Idiopathic Normal Pressure Hydrocephalus (NPH) is a debilitating condition of the elderly. The patient is typically “wet, wobbly and wonky”, to different degrees of the triad. The diagnosis is supported by the radiologic finding of dilated ventricles, determined by an elevated Evan’s Index (EI) without a demonstrable cause. Patients with newly diagnosed NPH typically respond to ventriculo-peritoneal shunting (VPS). NPH-related dementia is possibly the only surgically reversible dementia. An elevated cerebrospinal fluid (CSF) flow rate (FR) is associated with a positive response to shunting. However, post-shunting EI and FRs are unpredictable. Of late, intracranial apparent diffusion coefficient (ADC) quantification via Diffusion Weighted Imaging (DWI) has been emerging as a possible marker in NPH diagnosis. A local study, conducted on a national level, to study the relationship of EI, FR and ADC to pre- and post-shunt clinical measurements has just ended. This review seeks to reconcile the current thinking of NPH, magnetic resonance imaging (MRI) quantification and clinical evaluation, and in the process shed some light on major pathophysiological determinants of the disease.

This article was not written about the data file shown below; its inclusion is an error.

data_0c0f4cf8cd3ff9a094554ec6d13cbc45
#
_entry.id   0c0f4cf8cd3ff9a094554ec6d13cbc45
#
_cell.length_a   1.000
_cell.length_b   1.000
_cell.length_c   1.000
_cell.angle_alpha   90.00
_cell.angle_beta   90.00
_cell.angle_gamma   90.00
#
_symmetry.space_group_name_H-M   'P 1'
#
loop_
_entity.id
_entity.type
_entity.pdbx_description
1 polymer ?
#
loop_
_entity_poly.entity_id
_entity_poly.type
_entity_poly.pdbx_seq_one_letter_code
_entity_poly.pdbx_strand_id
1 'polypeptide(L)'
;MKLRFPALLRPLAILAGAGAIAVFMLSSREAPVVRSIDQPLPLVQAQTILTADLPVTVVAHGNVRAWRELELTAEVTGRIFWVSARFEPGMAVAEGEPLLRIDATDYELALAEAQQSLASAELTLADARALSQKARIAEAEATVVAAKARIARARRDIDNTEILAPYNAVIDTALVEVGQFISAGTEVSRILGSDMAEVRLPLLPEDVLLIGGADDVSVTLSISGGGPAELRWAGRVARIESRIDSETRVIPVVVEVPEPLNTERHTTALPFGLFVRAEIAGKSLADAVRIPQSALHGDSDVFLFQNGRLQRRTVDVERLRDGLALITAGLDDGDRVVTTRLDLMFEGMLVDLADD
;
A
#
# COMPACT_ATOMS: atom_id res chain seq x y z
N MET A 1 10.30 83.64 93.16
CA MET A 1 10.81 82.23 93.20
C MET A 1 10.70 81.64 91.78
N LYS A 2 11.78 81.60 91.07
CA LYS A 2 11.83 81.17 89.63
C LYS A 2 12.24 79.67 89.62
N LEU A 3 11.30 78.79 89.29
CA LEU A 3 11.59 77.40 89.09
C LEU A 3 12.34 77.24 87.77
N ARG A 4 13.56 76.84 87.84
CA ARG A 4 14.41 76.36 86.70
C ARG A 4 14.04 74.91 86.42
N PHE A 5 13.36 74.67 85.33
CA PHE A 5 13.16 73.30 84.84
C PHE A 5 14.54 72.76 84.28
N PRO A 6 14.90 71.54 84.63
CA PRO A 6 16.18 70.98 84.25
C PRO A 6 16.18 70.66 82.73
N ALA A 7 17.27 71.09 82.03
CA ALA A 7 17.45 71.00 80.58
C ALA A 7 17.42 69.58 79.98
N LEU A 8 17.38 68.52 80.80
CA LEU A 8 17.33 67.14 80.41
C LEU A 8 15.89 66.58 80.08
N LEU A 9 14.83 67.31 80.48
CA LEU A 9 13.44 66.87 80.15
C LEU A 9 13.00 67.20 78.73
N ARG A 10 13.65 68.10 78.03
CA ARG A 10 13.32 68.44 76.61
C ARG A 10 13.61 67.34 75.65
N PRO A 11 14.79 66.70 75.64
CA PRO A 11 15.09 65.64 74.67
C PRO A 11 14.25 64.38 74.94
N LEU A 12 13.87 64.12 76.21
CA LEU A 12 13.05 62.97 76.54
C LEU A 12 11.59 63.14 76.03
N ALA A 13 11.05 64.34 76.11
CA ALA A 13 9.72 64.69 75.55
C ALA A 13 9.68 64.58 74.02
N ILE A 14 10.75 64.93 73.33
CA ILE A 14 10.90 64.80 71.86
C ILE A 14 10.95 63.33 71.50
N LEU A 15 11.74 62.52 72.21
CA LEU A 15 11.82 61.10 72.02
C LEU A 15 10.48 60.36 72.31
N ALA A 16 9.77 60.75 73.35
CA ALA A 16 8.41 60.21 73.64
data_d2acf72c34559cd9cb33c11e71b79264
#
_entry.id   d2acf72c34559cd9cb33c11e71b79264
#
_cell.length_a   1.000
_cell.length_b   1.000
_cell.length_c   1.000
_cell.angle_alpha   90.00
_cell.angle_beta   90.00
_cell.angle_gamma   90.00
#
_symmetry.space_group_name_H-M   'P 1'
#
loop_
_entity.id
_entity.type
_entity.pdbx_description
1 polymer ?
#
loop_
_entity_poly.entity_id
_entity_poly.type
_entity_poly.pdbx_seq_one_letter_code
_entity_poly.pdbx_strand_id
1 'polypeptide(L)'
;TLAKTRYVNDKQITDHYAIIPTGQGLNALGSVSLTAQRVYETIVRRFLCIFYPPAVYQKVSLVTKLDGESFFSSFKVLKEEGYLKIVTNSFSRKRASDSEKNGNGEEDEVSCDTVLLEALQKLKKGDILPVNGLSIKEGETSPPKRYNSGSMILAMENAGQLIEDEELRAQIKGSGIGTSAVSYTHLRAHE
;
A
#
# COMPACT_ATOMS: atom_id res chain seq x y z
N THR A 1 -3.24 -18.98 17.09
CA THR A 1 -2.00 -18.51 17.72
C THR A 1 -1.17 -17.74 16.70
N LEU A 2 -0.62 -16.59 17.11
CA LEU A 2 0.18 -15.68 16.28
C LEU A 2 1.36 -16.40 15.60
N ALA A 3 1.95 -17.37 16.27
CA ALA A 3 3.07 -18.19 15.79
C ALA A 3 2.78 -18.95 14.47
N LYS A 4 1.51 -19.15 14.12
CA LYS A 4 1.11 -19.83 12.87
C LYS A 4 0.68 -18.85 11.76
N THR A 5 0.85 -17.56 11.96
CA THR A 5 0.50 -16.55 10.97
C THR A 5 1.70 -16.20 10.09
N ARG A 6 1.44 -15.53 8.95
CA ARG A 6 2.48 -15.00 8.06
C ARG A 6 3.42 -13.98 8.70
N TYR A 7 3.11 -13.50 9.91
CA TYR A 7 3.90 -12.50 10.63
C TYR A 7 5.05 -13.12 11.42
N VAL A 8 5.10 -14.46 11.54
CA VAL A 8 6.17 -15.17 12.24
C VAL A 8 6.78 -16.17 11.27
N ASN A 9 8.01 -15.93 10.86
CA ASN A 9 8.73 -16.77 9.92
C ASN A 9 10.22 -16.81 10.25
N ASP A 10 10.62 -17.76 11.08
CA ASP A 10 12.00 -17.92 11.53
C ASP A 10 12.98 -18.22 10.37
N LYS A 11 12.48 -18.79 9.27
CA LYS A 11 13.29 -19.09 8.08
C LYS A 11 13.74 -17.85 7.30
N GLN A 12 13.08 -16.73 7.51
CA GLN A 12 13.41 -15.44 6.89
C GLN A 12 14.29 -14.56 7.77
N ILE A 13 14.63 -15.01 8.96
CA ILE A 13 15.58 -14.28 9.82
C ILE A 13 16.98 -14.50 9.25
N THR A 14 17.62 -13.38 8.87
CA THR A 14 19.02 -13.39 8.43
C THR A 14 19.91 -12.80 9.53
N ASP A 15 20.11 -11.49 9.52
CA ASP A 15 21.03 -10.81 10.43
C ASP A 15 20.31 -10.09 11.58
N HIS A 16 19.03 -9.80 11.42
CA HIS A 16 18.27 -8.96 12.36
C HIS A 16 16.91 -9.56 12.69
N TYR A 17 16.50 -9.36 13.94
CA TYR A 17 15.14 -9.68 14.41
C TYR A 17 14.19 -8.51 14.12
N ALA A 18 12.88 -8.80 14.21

Idiopathic Normal Pressure Hydrocephalus (NPH) is a condition of the elderly. First introduced in 1965, it is typified by urinary incontinence, gait disturbance and cognitive decline.1,2 We refer to it as the “Wet, Wobbly and Wonky” Syndrome.
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